- the PCs were limited to cleverness and non-lethal force (in fact, generally non-harmful force, whenever possible)


- there were legal consequences, social consequences, and game consequences for going too far.

and further

- social benefits for handling these restrictions well.

In this one, we saw a lot of blunt arrows, sword flats, grapples, and even disarming people.

Basically, this happened because I made it risky to use the usual favored solution of PCs: Killing everyone.

"Something's wrong. Murder isn't working, and that's all we're good at." - Nichelle Nichols, "Futurama: Anthology of Interest I"

That quote is every group of PCs I've ever GMed for. They try murder, and if it doesn't work, they double down on murder. If that still doesn't work, they try to find someone they can murder and hope it eventually helps them murder the first problem group. Game worlds tend to reward that - the players run characters in lawless post-apocalypse areas, are secret agents above the law (or They Are The Law), are adventurers in a pseudo-historical setting without limitations on their subterranean actions, are commandos at war, or are just criminals in the first place. And so on.

I found from that mission I gave people that, yeah, you can force the PCs to choose to not kill. You just have to stack all of the arguments against it so high that they can't even see murder as useful. What made that particular mission work was that I constrained their actions but didn't constrain their clever ways around it. Everyone bought into it, too, and "the rug merchant" does come up from time to time.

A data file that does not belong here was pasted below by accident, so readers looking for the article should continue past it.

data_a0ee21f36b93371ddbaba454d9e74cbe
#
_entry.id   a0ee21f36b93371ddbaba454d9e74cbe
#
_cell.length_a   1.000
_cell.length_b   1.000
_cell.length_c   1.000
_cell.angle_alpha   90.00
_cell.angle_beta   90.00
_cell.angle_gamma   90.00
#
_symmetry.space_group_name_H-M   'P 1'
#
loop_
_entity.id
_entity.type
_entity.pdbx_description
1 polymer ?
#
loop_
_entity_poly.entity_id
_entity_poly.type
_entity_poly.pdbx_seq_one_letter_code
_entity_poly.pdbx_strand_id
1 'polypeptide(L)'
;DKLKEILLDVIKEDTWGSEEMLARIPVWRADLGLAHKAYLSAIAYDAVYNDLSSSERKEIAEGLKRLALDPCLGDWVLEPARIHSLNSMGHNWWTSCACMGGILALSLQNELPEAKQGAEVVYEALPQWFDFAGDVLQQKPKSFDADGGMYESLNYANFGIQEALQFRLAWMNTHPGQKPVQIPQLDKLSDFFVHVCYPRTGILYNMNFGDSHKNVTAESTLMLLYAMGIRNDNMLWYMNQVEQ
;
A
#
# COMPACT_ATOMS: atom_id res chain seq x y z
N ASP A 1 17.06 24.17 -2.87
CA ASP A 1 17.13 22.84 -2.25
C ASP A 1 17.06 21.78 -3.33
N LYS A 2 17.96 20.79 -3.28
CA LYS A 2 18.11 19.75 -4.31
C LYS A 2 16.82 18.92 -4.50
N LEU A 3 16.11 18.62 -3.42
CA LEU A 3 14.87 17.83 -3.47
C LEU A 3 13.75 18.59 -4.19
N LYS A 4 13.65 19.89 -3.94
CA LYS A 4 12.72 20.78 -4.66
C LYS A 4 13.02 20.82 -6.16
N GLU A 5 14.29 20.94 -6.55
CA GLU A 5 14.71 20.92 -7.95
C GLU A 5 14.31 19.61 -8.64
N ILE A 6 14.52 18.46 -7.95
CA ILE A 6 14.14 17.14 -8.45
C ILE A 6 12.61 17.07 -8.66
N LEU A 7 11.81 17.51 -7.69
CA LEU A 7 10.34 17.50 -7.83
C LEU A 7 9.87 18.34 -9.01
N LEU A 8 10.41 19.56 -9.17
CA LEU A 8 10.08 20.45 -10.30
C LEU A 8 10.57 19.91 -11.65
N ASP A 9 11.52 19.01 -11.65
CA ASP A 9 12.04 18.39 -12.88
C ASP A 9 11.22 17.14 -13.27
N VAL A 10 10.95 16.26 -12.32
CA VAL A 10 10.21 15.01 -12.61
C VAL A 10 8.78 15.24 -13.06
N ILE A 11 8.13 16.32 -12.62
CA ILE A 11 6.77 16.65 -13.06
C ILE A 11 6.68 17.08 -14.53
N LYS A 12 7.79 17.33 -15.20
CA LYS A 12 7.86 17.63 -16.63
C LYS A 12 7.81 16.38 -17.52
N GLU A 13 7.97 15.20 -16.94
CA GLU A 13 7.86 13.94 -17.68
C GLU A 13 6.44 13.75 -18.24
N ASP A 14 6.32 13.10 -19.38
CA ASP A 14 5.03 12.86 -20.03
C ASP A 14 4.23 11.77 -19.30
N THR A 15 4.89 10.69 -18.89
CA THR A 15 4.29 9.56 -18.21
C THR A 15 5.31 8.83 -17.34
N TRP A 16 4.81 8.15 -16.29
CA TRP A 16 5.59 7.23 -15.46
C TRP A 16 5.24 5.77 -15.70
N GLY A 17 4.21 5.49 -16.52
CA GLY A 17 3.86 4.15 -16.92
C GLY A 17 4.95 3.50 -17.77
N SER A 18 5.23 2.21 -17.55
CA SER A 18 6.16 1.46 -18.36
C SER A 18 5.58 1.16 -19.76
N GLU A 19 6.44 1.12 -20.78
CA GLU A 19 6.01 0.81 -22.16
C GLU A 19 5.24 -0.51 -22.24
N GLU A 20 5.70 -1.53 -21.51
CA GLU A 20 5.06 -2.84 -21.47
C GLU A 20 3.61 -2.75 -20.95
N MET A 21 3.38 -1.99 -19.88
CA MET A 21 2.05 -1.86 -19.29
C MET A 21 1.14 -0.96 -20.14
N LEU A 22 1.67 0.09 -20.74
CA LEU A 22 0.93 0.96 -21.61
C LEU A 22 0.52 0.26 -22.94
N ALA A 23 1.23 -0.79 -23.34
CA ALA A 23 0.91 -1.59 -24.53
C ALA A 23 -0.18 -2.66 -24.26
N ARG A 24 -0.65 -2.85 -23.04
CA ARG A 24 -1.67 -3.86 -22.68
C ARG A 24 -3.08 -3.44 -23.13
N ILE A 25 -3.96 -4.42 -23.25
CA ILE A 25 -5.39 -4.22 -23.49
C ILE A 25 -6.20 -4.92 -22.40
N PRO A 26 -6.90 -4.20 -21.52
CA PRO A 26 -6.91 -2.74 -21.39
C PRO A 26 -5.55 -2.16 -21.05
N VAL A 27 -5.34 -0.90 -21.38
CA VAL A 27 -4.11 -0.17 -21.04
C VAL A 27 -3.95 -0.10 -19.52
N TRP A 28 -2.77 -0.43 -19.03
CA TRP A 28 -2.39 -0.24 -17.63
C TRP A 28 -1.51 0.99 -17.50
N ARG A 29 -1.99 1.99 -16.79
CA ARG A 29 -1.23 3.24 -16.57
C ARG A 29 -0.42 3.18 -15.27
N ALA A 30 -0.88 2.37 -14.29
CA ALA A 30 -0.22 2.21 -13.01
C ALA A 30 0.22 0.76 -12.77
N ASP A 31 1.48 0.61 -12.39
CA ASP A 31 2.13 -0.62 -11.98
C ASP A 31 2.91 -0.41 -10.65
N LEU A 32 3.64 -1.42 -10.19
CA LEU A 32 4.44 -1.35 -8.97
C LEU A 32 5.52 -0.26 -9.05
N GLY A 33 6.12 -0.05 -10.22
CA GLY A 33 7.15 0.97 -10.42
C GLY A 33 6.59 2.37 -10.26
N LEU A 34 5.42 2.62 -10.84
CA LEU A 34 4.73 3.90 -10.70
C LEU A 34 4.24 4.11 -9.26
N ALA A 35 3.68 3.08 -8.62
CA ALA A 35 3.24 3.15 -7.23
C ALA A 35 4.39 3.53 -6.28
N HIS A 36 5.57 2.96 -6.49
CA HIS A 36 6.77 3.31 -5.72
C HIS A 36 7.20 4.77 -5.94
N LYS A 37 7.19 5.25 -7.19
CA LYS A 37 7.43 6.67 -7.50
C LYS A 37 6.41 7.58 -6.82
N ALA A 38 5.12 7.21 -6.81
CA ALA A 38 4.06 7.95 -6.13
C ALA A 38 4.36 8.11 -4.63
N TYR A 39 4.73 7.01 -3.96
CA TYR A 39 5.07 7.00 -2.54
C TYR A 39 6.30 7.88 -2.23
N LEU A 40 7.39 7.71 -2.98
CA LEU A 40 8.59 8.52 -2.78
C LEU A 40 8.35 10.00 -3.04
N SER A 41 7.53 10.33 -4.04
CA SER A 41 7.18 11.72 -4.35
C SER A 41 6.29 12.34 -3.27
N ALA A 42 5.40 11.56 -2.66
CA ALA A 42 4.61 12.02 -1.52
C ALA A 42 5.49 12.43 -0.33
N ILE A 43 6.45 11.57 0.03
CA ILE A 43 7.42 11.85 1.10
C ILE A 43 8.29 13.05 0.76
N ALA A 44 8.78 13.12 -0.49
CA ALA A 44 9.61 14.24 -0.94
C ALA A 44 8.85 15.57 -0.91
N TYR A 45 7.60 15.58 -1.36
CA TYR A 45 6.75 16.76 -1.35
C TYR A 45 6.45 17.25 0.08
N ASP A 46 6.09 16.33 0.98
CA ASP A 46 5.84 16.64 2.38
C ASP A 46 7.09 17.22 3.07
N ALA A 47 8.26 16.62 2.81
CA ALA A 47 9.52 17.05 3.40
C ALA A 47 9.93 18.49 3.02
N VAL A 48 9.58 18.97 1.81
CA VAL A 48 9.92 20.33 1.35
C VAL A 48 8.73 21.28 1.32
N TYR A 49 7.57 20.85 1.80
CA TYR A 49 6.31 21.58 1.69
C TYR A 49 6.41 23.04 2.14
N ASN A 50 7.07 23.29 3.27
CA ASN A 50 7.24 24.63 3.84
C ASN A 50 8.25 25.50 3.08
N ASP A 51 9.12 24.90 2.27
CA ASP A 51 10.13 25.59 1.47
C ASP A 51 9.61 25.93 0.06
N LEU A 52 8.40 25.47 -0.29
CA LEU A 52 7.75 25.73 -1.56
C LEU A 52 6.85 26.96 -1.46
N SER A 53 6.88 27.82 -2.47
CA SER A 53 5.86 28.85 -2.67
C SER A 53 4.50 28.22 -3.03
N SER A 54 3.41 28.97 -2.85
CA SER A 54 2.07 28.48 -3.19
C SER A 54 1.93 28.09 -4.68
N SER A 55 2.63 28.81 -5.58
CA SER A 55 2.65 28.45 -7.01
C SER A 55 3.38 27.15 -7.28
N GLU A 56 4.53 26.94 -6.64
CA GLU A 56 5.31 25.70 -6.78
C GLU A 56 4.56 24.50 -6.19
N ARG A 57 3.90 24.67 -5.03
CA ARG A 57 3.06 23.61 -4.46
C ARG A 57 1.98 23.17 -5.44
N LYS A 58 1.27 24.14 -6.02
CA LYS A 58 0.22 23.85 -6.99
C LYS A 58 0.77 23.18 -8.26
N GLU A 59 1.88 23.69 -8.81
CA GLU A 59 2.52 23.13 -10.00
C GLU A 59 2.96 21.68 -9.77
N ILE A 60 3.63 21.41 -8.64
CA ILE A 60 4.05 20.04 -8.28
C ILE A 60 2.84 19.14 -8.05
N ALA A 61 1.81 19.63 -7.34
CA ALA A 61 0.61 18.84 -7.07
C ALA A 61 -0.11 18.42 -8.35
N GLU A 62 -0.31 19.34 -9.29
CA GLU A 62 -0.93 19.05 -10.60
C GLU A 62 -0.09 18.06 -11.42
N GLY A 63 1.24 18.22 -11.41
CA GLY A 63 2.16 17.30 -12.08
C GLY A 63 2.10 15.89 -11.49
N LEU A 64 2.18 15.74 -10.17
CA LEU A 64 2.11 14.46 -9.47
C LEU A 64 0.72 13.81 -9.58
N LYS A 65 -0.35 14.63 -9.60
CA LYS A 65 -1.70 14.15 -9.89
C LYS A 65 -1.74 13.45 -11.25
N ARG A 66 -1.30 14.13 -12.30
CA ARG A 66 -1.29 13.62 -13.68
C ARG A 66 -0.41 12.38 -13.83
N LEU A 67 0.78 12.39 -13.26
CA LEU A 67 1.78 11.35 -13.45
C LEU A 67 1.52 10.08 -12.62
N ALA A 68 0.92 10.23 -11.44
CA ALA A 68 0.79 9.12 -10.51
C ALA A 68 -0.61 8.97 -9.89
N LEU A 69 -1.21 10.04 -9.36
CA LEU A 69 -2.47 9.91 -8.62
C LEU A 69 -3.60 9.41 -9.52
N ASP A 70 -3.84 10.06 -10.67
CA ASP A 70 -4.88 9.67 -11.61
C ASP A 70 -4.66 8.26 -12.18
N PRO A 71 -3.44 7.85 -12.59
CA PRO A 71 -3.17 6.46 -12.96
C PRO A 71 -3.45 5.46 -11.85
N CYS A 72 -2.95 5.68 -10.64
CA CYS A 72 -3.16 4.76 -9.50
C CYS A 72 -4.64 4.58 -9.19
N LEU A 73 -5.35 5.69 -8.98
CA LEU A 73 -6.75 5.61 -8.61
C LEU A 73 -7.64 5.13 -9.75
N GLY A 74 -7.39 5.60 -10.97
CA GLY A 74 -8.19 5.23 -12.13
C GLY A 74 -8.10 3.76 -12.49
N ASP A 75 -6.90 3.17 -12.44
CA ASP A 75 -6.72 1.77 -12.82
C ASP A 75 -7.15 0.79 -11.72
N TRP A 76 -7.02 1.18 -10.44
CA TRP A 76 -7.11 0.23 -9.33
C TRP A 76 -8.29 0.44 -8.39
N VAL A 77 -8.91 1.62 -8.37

I don't have too much in the way of clever suggestions here. But if you do want a game session free of corpses, try putting restrictions on deadly force coupled with problems that can be resolved without force. It can't hurt. If me and my gamers managed to do that without the story ending in, "And all the PCs were arrested and executed," well, you can too.


  1. That was fun, Renos the archer shot a levitating mage in the jewels with a blunt arrow. And then we starting working for this awful prince, and were surprised when he was allied with demonic forces, and he paid so well that we went along with it... until the end, I think?